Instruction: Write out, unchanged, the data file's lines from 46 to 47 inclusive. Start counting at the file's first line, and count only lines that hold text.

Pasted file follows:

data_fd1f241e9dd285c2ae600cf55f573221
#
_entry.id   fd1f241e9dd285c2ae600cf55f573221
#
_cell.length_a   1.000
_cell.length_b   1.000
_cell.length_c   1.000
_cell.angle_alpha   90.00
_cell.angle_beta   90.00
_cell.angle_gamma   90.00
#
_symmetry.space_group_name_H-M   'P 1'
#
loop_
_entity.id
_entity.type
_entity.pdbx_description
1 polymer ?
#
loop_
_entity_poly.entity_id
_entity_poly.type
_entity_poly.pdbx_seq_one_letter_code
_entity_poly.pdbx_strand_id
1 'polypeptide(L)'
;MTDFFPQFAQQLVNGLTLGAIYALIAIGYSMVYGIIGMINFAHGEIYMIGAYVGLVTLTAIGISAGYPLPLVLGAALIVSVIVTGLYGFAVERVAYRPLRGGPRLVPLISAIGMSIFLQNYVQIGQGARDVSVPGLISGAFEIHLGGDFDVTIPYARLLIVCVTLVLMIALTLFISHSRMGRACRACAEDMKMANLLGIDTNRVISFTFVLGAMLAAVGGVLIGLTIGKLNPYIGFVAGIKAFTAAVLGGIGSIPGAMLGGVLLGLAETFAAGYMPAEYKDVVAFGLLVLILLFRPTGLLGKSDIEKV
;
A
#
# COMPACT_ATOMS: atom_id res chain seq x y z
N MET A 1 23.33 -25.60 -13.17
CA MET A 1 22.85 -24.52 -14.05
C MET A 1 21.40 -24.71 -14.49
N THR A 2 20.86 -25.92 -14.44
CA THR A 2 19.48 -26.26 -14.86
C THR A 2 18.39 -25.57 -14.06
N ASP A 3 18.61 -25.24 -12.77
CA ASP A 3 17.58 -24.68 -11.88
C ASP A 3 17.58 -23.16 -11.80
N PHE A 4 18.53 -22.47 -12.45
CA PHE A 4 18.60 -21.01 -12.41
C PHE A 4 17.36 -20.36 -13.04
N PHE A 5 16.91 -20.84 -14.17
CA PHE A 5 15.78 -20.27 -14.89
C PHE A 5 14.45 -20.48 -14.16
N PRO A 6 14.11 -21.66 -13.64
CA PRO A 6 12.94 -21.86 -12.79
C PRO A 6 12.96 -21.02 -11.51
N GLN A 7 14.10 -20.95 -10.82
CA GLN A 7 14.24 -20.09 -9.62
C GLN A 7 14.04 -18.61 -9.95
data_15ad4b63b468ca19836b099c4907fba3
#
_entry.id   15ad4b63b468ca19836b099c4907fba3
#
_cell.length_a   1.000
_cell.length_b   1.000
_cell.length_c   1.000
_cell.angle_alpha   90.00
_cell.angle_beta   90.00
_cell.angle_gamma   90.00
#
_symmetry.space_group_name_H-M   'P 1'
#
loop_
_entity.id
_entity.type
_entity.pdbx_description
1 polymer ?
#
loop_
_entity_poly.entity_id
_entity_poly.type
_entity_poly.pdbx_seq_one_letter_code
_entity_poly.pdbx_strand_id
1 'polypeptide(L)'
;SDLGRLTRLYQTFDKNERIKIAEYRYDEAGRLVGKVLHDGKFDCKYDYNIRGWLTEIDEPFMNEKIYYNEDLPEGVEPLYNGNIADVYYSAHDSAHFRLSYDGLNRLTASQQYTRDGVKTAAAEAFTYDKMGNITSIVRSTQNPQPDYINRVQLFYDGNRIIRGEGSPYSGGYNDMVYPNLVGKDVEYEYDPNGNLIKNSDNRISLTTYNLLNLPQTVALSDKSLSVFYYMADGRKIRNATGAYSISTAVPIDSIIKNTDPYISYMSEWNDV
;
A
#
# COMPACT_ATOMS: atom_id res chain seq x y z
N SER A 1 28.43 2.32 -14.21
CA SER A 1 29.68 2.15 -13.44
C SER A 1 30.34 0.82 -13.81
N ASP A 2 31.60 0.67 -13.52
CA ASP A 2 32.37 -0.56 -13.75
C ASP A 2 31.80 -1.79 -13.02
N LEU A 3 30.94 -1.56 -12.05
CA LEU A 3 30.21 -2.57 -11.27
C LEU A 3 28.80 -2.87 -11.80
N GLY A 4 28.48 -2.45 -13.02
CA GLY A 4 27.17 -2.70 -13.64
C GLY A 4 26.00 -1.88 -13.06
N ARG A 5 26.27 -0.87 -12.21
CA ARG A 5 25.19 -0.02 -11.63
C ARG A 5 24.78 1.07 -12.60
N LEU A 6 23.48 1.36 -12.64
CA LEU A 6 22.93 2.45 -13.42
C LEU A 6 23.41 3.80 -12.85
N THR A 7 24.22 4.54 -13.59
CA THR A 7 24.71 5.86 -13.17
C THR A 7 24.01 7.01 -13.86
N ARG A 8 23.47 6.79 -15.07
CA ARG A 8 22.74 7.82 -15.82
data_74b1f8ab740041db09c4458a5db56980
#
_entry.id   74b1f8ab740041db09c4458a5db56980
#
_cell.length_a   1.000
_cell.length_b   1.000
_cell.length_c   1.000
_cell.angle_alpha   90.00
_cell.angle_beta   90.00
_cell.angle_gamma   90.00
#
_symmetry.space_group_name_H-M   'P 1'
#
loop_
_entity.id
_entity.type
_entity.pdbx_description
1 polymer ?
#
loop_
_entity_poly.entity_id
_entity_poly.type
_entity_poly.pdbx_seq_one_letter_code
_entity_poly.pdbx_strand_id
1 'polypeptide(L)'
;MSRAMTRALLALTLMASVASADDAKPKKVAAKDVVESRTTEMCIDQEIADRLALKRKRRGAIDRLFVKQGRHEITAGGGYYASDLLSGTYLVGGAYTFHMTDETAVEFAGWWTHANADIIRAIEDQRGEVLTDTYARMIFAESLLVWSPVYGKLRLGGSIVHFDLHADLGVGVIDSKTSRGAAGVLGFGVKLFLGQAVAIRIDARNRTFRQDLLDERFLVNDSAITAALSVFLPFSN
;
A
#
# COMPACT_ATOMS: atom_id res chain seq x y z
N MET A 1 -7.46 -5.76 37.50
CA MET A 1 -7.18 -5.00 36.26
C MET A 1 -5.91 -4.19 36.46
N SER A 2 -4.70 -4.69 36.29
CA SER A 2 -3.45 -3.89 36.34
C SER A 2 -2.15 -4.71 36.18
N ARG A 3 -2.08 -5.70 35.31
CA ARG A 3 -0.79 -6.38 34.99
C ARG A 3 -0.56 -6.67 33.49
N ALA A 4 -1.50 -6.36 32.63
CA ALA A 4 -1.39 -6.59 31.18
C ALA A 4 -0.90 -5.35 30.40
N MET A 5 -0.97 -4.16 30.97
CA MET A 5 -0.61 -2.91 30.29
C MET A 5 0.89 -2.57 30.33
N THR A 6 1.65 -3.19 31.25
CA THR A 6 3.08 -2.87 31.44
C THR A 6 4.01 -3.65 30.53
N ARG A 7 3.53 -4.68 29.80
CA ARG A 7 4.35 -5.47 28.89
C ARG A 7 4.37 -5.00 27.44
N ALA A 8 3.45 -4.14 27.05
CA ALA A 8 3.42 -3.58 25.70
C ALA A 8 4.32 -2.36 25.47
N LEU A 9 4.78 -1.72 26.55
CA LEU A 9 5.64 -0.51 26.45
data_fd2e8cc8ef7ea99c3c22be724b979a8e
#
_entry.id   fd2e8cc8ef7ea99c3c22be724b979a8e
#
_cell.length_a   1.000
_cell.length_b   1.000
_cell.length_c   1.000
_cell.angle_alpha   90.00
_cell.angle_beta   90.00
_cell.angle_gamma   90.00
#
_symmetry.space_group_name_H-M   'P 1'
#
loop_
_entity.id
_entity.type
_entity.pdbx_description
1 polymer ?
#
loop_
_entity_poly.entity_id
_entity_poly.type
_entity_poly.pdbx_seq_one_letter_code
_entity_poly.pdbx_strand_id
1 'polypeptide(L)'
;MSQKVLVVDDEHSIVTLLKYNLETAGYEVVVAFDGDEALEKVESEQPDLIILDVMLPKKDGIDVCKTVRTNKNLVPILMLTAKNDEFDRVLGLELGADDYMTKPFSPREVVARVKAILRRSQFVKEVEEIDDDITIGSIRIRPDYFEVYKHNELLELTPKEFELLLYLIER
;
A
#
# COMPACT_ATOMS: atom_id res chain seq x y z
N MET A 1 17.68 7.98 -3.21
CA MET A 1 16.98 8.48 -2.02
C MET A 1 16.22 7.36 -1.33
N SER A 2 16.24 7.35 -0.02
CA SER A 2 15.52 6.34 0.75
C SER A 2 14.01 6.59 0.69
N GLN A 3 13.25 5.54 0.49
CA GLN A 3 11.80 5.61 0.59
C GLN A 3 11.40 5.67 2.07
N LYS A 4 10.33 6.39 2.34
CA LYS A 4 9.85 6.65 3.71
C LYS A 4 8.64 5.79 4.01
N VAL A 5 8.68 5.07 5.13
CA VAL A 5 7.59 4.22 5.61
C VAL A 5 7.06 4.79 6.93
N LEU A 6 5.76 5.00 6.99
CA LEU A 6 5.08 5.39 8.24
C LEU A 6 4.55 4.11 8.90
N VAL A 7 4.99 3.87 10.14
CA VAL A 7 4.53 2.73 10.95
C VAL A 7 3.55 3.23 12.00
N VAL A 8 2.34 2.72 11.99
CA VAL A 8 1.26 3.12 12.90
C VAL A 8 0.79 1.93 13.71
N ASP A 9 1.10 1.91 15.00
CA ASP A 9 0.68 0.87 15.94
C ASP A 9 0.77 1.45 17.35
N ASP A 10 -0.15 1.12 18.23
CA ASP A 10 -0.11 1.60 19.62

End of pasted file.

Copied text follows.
N PRO A 6 14.11 -21.66 -13.64
CA PRO A 6 12.94 -21.86 -12.79